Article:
O’Neill Sues PNG Opposition Leader For Defamation

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Pacific Islands Development Program, East-West Center With Support From Center for Pacific Islands Studies, University of Hawai‘i

O’Neill Sues PNG Opposition Leader For Defamation Namah allegedly said PM stole money, received kickbacks

PORT MORESBY, Papua New Guinea (The National, May 30, 2013) – Papua New Guinea Prime Minister Peter O’Neill has filed a writ of summons in the National Court in Waigani, suing Vanimo-Green MP and Opposition Leader Belden Namah for defamation.

The defamation proceedings relate to statements Namah made on April 25, 2013, in a public gathering in Morobe province which were broadcast television station by EMTV.

EMTV, its reporter Scott Waide, and news editor John Eggins have also been named as defendants in the writ.

The writ stated that during a public gathering in Buang, Morobe province on April 25, 2013, Namah made certain allegations against the prime minister.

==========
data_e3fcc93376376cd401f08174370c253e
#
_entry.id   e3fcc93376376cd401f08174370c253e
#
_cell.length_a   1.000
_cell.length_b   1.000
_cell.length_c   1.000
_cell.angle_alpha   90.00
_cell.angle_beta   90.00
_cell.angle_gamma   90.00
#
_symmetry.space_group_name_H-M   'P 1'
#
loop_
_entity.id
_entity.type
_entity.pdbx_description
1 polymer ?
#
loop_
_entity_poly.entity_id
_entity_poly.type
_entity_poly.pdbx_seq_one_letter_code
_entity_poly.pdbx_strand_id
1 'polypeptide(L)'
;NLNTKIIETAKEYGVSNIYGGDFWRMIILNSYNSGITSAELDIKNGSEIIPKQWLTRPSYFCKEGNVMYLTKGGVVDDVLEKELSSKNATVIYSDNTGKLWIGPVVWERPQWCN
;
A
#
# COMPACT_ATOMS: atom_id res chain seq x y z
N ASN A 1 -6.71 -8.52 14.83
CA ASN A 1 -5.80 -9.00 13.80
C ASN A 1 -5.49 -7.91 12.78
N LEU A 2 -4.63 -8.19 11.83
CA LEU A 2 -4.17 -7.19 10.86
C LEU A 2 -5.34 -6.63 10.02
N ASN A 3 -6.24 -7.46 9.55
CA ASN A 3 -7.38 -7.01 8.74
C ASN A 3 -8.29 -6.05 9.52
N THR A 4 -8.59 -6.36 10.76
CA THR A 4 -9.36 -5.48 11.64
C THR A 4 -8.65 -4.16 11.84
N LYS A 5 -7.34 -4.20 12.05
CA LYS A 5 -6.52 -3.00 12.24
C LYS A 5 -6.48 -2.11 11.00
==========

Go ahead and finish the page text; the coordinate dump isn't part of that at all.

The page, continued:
Among them included uttering words to the effect that O’Neill had stolen money from the National Provident Fund and was now stealing from Papua New Guinea.

Namah also uttered words which alleged that the prime minister was receiving kickbacks from contracts awarded by the Government.

The writ said the words spoken by Namah implied that the Prime Minister was dishonest and corrupt, and was unfit to hold office as prime minister.

The writ said that from the words spoken, the public was likely to shun, ridicule and despise the prime minister.

The prime minister has described the words said by Namah as malicious, highly defamatory and false statements made to gain political mileage.

"I’ve sued Namah. He has an opportunity to front up in court and provide evidence for the very serious allegations he has raised, or face the consequences," O’Neill said.

"He cannot run away from it. We live in a democratic society and free speech is a fundamental principle of our institution. But the laws that guide our democracy and free speech, allow us to do so with an exercise of responsibility.

"As leaders, we must debate public policy in a constructive and informed manner, not attack the personal integrity of others with unfounded and false statements."

O’Neill commenced the defamation proceedings against Namah on May 9 under the Defamation Act and the principles of common law.

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